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Old Testament Studies

Old Testament illustrations on how to live today and scriptures written about Jesus long before He was born.

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OTS-5 - King Saul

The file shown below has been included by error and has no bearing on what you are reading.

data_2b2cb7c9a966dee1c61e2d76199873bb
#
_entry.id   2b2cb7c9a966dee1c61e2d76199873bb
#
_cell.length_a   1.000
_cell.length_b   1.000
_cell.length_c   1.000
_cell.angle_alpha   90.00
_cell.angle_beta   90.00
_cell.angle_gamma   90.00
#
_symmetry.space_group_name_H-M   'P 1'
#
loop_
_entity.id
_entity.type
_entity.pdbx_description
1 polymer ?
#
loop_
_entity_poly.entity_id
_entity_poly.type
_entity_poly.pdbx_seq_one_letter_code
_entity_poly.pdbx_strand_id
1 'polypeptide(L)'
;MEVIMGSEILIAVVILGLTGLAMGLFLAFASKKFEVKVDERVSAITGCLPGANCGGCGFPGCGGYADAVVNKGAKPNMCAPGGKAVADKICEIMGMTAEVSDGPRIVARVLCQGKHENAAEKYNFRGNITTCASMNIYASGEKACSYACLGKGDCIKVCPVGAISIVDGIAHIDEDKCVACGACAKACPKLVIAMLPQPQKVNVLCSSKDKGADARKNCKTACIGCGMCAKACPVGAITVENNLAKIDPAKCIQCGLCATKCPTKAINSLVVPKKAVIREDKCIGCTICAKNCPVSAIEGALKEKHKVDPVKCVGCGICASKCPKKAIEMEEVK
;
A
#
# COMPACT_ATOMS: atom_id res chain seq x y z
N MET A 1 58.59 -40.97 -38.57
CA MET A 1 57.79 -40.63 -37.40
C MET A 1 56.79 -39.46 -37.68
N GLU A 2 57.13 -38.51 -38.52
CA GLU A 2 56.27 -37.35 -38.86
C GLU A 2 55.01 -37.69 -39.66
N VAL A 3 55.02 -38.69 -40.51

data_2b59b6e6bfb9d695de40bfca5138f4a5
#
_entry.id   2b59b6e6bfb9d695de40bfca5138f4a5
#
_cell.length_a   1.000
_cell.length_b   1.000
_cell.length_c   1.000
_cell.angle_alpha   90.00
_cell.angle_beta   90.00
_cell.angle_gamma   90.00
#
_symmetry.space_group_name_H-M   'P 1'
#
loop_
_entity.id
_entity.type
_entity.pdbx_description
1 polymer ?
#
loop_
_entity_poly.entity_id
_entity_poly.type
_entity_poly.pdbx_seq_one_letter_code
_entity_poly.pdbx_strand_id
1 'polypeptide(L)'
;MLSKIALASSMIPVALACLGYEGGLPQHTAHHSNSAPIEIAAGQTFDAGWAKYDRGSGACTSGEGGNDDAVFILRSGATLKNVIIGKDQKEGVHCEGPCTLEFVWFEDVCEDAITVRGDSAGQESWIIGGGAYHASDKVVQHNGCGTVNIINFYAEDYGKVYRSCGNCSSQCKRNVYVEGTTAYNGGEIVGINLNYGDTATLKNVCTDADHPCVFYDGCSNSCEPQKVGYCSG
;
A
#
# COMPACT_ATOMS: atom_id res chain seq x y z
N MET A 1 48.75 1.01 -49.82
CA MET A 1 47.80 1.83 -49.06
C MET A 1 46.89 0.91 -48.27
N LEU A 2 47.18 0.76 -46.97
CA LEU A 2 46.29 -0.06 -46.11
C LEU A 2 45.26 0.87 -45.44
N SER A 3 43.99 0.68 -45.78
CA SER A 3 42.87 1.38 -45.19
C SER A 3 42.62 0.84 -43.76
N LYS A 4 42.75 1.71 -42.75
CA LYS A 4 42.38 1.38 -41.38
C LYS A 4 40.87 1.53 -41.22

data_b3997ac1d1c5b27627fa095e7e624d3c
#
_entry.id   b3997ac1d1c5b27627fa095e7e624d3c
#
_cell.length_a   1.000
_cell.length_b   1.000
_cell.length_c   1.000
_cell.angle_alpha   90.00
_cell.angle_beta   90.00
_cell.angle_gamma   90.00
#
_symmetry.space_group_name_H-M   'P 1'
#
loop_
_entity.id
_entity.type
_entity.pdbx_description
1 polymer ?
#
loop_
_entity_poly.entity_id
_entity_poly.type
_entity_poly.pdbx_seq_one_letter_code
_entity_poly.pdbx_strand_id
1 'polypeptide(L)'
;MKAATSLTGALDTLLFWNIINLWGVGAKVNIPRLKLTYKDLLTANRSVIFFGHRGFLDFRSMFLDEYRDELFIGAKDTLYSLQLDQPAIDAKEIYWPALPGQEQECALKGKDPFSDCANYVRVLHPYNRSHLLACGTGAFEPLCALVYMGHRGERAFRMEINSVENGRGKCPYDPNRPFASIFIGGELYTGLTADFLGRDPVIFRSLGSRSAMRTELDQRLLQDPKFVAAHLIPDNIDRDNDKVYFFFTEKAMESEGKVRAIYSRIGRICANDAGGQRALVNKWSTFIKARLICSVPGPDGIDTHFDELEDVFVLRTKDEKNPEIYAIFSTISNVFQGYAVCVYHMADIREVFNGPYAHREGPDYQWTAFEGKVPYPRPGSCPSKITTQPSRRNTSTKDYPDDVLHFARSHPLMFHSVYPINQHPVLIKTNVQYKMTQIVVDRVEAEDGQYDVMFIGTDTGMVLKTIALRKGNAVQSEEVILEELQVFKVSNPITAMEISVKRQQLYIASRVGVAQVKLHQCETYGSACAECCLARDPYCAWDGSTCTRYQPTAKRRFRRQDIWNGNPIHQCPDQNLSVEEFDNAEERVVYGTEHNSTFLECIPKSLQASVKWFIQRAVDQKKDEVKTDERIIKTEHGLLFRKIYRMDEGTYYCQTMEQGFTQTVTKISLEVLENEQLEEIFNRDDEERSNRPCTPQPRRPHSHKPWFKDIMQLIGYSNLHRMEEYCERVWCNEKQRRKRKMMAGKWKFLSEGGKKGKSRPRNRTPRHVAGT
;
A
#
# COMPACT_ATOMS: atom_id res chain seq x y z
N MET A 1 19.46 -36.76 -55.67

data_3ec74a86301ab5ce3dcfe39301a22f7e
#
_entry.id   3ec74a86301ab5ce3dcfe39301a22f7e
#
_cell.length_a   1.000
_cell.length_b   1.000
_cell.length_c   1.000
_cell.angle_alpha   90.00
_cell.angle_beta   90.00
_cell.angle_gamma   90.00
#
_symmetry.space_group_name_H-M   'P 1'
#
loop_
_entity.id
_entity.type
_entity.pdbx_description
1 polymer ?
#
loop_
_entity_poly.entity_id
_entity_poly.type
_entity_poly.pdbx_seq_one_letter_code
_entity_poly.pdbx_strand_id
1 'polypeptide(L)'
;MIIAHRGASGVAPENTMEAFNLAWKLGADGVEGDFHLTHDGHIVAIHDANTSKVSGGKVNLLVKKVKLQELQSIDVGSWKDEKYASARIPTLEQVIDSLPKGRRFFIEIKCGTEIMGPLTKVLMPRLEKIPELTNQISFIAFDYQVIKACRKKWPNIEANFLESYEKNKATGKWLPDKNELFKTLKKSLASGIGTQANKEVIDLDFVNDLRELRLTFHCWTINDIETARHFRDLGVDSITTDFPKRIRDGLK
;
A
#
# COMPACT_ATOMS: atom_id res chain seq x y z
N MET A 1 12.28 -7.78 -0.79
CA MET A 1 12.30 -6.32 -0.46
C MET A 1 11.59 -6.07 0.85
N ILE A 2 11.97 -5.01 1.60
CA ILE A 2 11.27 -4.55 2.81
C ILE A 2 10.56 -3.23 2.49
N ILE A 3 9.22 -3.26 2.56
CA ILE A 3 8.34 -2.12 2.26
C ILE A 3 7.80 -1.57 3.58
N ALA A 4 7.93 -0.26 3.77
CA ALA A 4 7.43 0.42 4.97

“And the Lord said to Samuel, ‘Heed the voice of the people in all that they say to you; for they have not rejected you, but they have rejected Me, that I should not reign over them’” (1 Sam. 8:7). One of the saddest days in Israel’s history was when the people dethroned God and placed a fallible human (Saul) on the throne as their king. Welcome to our study of “King Saul—the Good, the Bad, and the Ugly.” We need to realize from the outset that God was not happy at the Israelites’ desire in asking for a king. We understand that through David and the others who followed him, Christ eventually came so that God could work His plan through that. But God never desired for the Israelites to have a king. How do we know that? Notice the words of Hosea 13:11—“I gave you a king in My anger, and took him away in My wrath.” God was angry at the people’s decision to ask for a king. The main reason for His answer was that they already had a king! Why did the Israelites need the human embodiment of a king when they already had God as their king? He was the same God Who had sent the plagues upon the Egyptians. He was the same God Who had led the people across the Red Sea as they came out of Egypt. He was the same God Who shook Mt. Sinai when the Covenant was given. That same God was still their King. There was no reason for the people to have another king. In fact, in 1 Samuel 8:11-18 God warned the people in great detail how that one day they would rue their decision to ask for a king. God told them that they would cry out, but it would be too late. And we see in 1 Samuel 19 that the people did exactly that when they realized they had sinned by asking for a king. Nevertheless, the people wanted a king. And they got a sad excuse for one in Saul.

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